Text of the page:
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    Work at BIW - Shawn Patrick Ouellette/Staff Photographer | of | Share this photo

    Steve Brzezowski 30, of Bath, a painter at Bath Iron Works, said Friday, "I think for a lot of us young guys, we want that chance that the older guys had, to have a job and work 30 years and have a chance at retirement."

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    Workers walk across the aft deck of an Arleigh Burke-class DDG-51 destroyer under construction at Bath Iron Works in Bath on Friday. The company has hired about 1,200 workers in the last year or two, according to a union spokesman.

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    Bath Iron Works employees talk at the South Gate of the Bath facility. Yet to be seen is whether the company will win contracts for more DDG-51 destroyers, seen as the shipyard’s bread and butter, but it will be another year before that bid process wraps up.

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    Karl Schaumburg, manager of Southgate Family Restaurant in Bath, estimates that Bath Iron Works employees account for 30 to 40 percent of the roughly 200 meals the restaurant serves each day.

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    A worker walks across a walkway from an Arleigh Burke-class DDG-51 destroyer under construction at Bath Iron Works in Bath on Friday.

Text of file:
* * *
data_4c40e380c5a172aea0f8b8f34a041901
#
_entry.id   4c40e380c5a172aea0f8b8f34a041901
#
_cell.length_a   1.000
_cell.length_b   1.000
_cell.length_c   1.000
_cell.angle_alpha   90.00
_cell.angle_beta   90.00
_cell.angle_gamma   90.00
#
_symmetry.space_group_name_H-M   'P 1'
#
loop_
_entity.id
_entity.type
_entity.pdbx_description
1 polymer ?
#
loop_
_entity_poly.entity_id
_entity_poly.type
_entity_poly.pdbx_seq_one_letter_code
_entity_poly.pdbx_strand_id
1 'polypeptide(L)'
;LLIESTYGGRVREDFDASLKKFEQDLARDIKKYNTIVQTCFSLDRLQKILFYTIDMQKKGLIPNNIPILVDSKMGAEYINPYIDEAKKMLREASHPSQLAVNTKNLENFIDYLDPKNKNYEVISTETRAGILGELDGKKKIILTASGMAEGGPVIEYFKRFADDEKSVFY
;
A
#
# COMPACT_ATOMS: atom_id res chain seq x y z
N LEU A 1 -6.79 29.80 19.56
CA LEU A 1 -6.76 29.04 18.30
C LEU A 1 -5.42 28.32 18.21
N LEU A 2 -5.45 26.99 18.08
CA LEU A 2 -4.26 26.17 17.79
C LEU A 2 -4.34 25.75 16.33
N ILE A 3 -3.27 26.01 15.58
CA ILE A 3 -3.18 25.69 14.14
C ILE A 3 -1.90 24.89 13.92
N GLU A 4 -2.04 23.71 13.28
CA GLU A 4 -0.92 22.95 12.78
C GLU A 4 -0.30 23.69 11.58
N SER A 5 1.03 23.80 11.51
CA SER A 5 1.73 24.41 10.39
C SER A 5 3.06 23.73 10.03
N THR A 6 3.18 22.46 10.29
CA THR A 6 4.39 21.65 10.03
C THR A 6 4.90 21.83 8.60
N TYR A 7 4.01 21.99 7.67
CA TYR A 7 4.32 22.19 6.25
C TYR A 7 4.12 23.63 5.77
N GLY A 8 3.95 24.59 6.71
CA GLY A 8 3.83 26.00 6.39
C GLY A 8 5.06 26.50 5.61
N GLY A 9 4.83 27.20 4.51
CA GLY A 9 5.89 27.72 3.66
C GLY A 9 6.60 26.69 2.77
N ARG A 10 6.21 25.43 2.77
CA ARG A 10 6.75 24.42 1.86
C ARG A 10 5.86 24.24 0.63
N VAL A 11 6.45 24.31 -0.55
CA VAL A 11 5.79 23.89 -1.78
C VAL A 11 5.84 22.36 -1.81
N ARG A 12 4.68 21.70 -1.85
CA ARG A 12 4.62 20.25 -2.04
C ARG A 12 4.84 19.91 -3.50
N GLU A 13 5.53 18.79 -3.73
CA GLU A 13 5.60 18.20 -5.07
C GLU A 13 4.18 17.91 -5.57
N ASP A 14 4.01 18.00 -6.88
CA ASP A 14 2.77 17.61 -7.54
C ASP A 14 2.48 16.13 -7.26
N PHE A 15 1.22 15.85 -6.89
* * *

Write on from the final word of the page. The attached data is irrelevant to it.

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    Work at BIW - Gregory Rec/Staff Photographer | of | Share this photo

    A Bath Iron Works employee leaves the shipyard at the end of first shift on Friday. Some workers say they fear a layoff just before Christmas.

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    Work at BIW - Shawn Patrick Ouellette/Staff Photographer | of | Share this photo

    Bath Iron Works is Maine's fourth-largest employer with more than 5,500 employees and a payroll of $360 million as of 2014.

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    Work at BIW - Gregory Rec/Staff Photographer | of | Share this photo

    Workers leave the main gate at the end of first shift at Bath Iron Works in Bath on Friday.

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    Work at BIW - Ben McCanna/Staff Photographer | of | Share this photo

    Many of the workers at Bath Iron Works live in towns other than Bath, so the effects of possible layoffs would be spread among many communities, the chairwoman of the Bath City Council says.

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